Glass of Water watercolor, graphite on paper 14 1/8 x 20 inches
Bunch of Radishes 1992 watercolor on paper 12 1/2 x 13 1/2 inches
Barn with Full Moon watercolor on paper 22 1/2 x 30 inches
Boats at Dock watercolor on paper 20 1/2 x 25 1/8 inches
Cigar Box 1982 watercolor on paper 13 5/8 x 15 1/4 inches
Farm Buildings 1985 watercolor on paper 17 1/2 x 23 3/8 inches
Flower Pot 1985 watercolor on paper 19 3/4 x 20 inches
Folded Flag watercolor on paper 23 x 28 5/8 inches
Four Persimmons on Branch watercolor on paper 18 x 24 inches
Glass of Water 1979 watercolor on paper 11 7/8 x 15 1/4 inches
Hat watercolor on paper 9 x 12 1/4 inches
Large Water Jar watercolor on paper 30 x 22 1/4 inches
Mixed Bouquet in Glass Vase 1981 watercolor, graphite on paper 9 1/2 x 9 inches
Orange Begonias in Glass watercolor, graphite on paper 14 1/8 x 20 inches
Pink Rose 1977 watercolor on paper 14 1/8 x 20 inches
Pink Water Jar watercolor, graphite on paper 17 3/4 x 19 3/4 inches
Road to the Craters 1991 watercolor on paper 21 1/2 x 26 1/4 inches
Rowboat in Water watercolor on paper 22 1/2 x 30 inches
Small Box on Red watercolor, graphite on paper 14 1/8 x 20 inches
Two Persimmons 1977 watercolor on paper 11 x 15 inches
Two Pink Camellias watercolor, graphite on paper 18 x 24 inches
Water Lily in Glass watercolor, graphite on paper 18 x 24 inches
Yellow Onions in Tin Bowl 1977 graphite and watercolor on paper 16 x 20 5/8 inches
Blue and White Sugar Bowl 1984 watercolor on paper 12 7/8 x 15 5/8 inches
Grapefruit with Spoon 1979 watercolor on paper 8 1/2 x 10 1/2 inches
Hat with Reflection watercolor, graphite on paper 14 1/8 x 20 inches
Kihei from Kula 1985 watercolor on paper 18 x 24 inches
Marigolds in Vase 1981 watercolor, graphite on paper 11 1/4 x 11 7/8 inches
Marin Headlands 1987 watercolor on paper 17 1/8 x 21 1/4 inches
Miso Bowl with Spoon 1982 watercolor on paper 12 5/8 x 16 inches
Self-Portrait watercolor, graphite on paper 12 x 9 inches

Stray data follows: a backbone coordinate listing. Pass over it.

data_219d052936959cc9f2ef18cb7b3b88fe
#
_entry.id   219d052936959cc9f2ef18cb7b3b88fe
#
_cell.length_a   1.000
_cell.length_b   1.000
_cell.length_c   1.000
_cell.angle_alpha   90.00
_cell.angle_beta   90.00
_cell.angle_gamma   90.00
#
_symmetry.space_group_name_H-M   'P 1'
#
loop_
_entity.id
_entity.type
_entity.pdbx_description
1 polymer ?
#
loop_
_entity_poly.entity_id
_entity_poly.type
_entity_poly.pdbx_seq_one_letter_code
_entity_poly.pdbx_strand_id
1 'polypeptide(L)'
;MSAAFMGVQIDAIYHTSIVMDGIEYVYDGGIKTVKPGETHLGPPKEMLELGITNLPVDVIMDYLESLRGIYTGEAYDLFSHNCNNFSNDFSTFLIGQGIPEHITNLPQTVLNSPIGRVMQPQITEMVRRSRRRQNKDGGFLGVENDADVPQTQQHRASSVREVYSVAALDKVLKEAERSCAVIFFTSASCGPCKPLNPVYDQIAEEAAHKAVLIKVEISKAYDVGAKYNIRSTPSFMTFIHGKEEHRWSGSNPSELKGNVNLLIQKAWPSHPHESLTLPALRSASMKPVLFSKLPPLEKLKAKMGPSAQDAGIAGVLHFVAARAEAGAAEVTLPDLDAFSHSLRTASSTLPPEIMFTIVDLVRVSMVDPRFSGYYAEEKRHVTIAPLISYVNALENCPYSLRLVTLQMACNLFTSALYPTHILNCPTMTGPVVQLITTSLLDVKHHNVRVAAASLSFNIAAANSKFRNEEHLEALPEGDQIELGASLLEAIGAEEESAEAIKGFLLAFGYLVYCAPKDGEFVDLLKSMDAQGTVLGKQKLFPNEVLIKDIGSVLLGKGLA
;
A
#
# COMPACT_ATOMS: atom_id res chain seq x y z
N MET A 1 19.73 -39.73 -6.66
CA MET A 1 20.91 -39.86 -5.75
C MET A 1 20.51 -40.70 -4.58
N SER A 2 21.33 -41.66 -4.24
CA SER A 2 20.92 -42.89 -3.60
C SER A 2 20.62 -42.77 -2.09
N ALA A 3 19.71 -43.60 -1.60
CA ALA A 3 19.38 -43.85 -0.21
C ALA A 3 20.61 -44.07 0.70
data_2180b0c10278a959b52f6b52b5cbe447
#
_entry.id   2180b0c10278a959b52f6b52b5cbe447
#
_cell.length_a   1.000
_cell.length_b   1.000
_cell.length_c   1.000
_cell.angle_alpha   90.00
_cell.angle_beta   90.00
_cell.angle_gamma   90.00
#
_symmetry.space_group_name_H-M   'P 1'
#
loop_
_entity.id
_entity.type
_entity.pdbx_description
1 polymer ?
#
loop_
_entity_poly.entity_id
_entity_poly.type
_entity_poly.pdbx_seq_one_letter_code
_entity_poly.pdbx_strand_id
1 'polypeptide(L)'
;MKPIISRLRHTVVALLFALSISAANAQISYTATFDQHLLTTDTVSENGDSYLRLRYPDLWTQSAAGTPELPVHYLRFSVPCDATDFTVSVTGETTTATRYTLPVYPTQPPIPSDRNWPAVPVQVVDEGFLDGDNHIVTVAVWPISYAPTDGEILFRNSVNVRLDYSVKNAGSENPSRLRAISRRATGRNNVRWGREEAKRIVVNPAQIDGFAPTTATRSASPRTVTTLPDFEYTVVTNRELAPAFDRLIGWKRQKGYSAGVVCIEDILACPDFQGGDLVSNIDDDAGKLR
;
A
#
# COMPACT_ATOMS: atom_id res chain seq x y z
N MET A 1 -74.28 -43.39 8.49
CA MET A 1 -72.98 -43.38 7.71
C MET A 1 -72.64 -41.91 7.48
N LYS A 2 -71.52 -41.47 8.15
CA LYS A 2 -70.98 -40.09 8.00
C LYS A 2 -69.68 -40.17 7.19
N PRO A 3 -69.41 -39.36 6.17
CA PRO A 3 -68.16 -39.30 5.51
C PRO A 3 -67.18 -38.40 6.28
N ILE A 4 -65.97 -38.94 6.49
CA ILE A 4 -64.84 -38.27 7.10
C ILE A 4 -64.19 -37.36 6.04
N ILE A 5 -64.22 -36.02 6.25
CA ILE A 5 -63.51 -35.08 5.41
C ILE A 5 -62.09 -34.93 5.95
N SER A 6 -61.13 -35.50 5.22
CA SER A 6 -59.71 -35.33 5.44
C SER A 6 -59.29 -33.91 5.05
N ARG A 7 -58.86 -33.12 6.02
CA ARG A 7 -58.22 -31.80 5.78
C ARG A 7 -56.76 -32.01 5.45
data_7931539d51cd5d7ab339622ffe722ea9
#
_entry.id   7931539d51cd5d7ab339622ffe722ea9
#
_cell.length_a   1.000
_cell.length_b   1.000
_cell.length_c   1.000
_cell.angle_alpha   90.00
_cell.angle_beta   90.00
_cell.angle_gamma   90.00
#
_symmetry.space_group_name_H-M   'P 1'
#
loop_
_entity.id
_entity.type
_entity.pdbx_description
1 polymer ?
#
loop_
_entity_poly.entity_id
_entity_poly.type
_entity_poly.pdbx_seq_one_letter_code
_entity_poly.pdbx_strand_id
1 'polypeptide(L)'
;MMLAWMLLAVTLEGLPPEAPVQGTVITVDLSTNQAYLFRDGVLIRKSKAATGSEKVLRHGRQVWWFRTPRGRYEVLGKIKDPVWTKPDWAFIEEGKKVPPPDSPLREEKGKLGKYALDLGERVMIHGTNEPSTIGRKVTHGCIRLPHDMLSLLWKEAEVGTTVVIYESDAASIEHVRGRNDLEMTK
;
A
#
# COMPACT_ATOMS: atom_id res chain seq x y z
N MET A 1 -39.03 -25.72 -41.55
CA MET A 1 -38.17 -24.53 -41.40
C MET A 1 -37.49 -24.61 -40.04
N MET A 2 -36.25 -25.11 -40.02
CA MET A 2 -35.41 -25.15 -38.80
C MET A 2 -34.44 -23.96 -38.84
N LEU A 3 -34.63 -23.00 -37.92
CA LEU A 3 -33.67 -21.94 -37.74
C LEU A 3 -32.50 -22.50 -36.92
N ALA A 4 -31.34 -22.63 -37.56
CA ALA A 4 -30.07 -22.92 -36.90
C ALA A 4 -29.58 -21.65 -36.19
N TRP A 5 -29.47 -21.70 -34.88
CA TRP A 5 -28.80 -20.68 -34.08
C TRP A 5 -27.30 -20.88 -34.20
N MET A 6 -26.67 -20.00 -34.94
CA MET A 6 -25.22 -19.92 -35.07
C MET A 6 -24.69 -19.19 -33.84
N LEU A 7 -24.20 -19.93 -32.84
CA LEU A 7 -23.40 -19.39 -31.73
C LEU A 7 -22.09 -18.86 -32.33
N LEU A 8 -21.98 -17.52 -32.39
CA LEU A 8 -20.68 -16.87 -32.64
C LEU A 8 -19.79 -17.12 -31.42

Two Pink Roses in Glass watercolor, graphite on paper 18 x 24 inches
Two Red Peppers watercolor on paper 14 x 20 inches

Press Release

Mark Adams

Watercolors

June 7 – July 7, 2007

 

John Berggruen Gallery is pleased to present a memorial exhibition of watercolors by the late San Francisco-based artist Mark Adams. The works included in the exhibition range in date from 1977 to 1991 and display Adams' quintessential still-lifes and landscapes, all of which were painted with his luminous and compelling style and superb draftsmanship. Mark Adams: Watercolors is accompanied by an illustrated catalogue with an introduction by the artist Wayne Thiebaud. There will be an opening reception held on Thursday, June 7, 2007 from 5:30-7:30pm.

 

Mark Adams is best remembered for his versatility as an artist, possessing talent in a diverse array of artistic media including tapestry, stained glass, oil painting, mosaic, drawing, watercolor, and printmaking. Early in his artistic career he focused on tapestry and stained glass. By 1962 Adams had two solo exhibitions of his tapestries at the de Young Museum and the San Francisco Museum of Modern Art. He completed tapestry commissions for various institutions, including the San Francisco International Airport. Adams also took an interest in stained glass, which he considered an extension of his work with tapestry and his enthusiasm for liturgical art.

 

By 1975, Adams grew frustrated with the limitations of his craft and the lack of complete control he had over the actual fabrication of his work. Drawn to the idea of small, intimate, and personal works that he could manage from beginning to end, he began a new venture in watercolor. Adams soon realized he could incorporate his techniques of flat planes of color as he had in tapestry and stained glass by using a wash to create his desired spatial effects, along with continuing his ideas of transparency and luminosity. He favored the quotidian subjects that exemplified his life, depicting them in such a way as to evoke a sense of nostalgia. Adams eventually learned to deemphasize his precise technique as a means to communicate his excitement for the subject he was portraying.

 

Mark Adams was born in Fort Plain, New York in 1925 and died in San Francisco in 2006. He attended the Hans Hofmann School of Fine Arts in New York City in 1945 after studying for two years at Syracuse University. He spent the next few years traveling between New York and California before he settled in the San Francisco Bay Area in 1952. Adams married fellow artist Beth Van Hoesen in 1953, and completed a four-month apprenticeship in Aubusson tapestry with the acclaimed Jean Lurcart in Saint-Cere, France in 1955. After returning to the Bay Area, he and Van Hoesen settled in a 1909 Noe Valley firehouse, which the couple had converted into living and studio space in 1959. Adams taught at such institutions as the University of California, Davis, the San Francisco Art Institute, and the Arrowmount School in Tennessee. He completed numerous commissioned tapestries and stained glass windows including a thirty-foot long tapestry for the Weyerhaeuser Co. headquarters in Tacoma, Washington and stained glass windows for Grace Cathedral and Temple Emanu-El in San Francisco. Adams works are included in the permanent collections of the San Francisco Museum of Modern Art, the de Young Museum, the Dallas Museum of Art, as well as in numerous other institutions.